The prime ministers arrived in the city on behalf of the EU council, Shmyal said on Twitter, praising the “courage of true friends.”
The leaders would discuss “support of Ukraine and strengthening sanctions against the Russian aggression,” he added.
Polish Prime Minister Mateusz Morawiecki also tweeted pictures the show him in conversation with the other visiting prime ministers.
“It is here, in war-torn Kyiv, that history is being made. It is here, that freedom fights against the world of tyranny. It is here that the future of us all hangs in the balance. EU supports UA, which can count on the help of its friends - we brought this message to Kyiv today," he said.
2:52 p.m. ET, March 15, 2022
Russian ambassador to UN says assault on Ukraine will stop when "goals" are achieved
From CNN’s Richard Roth and Artemis Moshtaghian
One day after France and Mexico said they were going to seek United Nations General Assembly approval of a humanitarian resolution on Ukraine, the Russian ambassador disclosed Moscow was submitting its own resolution to the UN Security Council. Russia had objected to the initial draft resolution in the Security Council, where it has veto power.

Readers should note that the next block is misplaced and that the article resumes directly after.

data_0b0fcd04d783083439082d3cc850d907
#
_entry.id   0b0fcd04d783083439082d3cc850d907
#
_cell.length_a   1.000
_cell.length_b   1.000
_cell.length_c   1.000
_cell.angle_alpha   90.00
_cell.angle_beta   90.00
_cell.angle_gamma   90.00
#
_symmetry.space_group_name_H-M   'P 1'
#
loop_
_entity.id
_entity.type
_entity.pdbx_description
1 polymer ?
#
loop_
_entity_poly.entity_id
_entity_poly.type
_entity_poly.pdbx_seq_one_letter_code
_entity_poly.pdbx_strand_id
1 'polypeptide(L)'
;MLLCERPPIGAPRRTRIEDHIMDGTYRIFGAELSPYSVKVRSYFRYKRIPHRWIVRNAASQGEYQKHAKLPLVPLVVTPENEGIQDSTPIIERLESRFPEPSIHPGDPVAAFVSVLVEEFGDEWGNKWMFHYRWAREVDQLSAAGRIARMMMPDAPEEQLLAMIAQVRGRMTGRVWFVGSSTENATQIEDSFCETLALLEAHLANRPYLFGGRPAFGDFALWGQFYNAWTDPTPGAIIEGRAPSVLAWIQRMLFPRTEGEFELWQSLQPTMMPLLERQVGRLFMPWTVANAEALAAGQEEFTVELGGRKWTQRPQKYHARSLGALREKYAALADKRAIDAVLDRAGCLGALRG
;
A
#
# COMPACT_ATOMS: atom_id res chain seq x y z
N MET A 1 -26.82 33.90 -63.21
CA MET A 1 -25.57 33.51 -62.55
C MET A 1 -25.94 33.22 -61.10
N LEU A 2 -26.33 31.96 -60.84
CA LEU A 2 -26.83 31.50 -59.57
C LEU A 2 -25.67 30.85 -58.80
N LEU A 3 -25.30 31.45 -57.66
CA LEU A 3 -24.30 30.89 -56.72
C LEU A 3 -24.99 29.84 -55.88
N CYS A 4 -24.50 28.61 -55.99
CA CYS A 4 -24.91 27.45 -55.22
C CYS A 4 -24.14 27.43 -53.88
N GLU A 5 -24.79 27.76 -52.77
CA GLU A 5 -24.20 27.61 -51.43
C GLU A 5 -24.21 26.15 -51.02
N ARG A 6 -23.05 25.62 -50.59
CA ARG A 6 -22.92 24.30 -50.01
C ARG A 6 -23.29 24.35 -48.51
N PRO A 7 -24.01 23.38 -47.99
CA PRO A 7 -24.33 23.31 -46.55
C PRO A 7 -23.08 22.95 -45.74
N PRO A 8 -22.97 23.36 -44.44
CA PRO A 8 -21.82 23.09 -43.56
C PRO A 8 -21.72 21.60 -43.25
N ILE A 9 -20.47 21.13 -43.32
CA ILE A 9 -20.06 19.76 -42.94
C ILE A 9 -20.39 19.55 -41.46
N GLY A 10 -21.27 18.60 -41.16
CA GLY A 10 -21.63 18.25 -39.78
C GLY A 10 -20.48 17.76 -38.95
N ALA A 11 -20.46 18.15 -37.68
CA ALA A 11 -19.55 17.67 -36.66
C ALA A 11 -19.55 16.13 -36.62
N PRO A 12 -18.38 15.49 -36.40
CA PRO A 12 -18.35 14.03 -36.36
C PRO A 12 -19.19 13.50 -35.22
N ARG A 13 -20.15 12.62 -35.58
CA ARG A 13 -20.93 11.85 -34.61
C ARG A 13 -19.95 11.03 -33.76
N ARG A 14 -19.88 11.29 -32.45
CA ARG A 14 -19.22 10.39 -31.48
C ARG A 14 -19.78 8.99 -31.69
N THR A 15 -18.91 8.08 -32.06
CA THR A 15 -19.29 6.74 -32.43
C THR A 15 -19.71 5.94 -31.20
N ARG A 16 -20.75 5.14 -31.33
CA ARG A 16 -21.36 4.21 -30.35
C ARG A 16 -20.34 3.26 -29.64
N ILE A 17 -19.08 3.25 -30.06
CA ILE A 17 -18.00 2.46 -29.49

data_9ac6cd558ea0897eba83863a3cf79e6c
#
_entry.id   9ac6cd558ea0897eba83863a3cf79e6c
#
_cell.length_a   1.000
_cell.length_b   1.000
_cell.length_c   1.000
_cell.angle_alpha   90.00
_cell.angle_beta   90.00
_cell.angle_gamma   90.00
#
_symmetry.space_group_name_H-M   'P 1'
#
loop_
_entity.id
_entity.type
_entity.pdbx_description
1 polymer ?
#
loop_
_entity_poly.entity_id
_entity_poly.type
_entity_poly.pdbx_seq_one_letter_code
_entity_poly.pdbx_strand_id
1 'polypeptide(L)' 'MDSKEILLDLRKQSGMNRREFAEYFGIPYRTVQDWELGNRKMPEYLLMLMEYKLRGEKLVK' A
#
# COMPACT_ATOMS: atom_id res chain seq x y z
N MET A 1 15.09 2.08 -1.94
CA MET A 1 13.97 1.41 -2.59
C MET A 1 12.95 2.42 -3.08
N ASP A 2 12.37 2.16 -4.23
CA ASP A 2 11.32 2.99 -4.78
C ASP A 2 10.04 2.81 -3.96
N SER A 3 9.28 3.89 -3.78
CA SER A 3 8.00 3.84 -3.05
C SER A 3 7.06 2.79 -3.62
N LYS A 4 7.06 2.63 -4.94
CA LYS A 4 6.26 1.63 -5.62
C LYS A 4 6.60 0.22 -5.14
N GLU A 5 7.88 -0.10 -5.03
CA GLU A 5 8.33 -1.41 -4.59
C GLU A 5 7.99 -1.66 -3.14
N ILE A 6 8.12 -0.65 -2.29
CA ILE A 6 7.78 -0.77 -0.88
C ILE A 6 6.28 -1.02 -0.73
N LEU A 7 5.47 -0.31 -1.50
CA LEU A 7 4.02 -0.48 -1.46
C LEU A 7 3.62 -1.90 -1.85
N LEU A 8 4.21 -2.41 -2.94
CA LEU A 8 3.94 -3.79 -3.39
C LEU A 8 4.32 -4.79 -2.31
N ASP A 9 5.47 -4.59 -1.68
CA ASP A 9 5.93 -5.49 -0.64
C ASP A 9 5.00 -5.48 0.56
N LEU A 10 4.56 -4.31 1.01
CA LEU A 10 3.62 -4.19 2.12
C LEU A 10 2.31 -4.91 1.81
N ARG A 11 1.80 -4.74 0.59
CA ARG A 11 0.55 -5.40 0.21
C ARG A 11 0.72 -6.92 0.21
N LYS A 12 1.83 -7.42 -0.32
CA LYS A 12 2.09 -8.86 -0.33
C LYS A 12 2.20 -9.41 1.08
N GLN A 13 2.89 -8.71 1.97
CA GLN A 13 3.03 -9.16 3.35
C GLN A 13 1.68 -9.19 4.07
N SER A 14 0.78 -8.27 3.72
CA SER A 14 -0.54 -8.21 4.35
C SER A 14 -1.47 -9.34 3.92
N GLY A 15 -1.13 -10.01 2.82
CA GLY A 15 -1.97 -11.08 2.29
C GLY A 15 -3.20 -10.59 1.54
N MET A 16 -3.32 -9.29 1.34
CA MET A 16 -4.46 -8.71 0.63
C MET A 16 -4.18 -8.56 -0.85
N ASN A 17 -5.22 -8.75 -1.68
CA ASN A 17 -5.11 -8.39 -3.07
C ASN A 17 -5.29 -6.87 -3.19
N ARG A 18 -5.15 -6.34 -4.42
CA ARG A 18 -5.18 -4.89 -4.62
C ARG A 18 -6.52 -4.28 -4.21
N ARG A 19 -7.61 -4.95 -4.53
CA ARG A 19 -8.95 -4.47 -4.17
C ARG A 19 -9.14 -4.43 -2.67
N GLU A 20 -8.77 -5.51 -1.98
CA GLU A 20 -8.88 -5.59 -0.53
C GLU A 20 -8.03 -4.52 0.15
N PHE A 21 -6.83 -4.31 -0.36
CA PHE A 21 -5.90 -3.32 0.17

Russian Ambassador to the UN Vassily Nebenzia said that “the chances are still there” for Russia to agree to a humanitarian resolution, adding that their conditions will “call for negotiated ceasefire, evacuation of civilians, the respect of international humanitarian and human rights law, condemnation of attacks against civilians and civilian objects safe and unhindered passage and unhindered humanitarian assistance.”
When pressed on details of resolution conditions, Nebenzia said Russia would also call for the demilitarization of Ukraine, no future threats from that country toward Russia and that Ukraine not join NATO.
Nebenzia also said Russian President Vladimir Putin will stop the assault on Ukraine "when the goals of the special military operations are achieved."
Ireland’s Ambassador to the UN Geraldine Byrne Nason said that she has not yet seen any proposals from Russia but remains focused on the main issue at hand: providing humanitarian assistance to Ukrainians.
Nason said she is willing to work with her Russian colleagues “on all aspects of the text” of the draft resolution to be presented to the UN General Assembly.
“The important thing is right now I think that we saw the result in the General Assembly where you have no veto and where you have the broad body of opinion calling this war in Ukraine for what it is, an active aggression by the Russian federation and calling for humanitarian support for the people in Ukraine,” Nason said.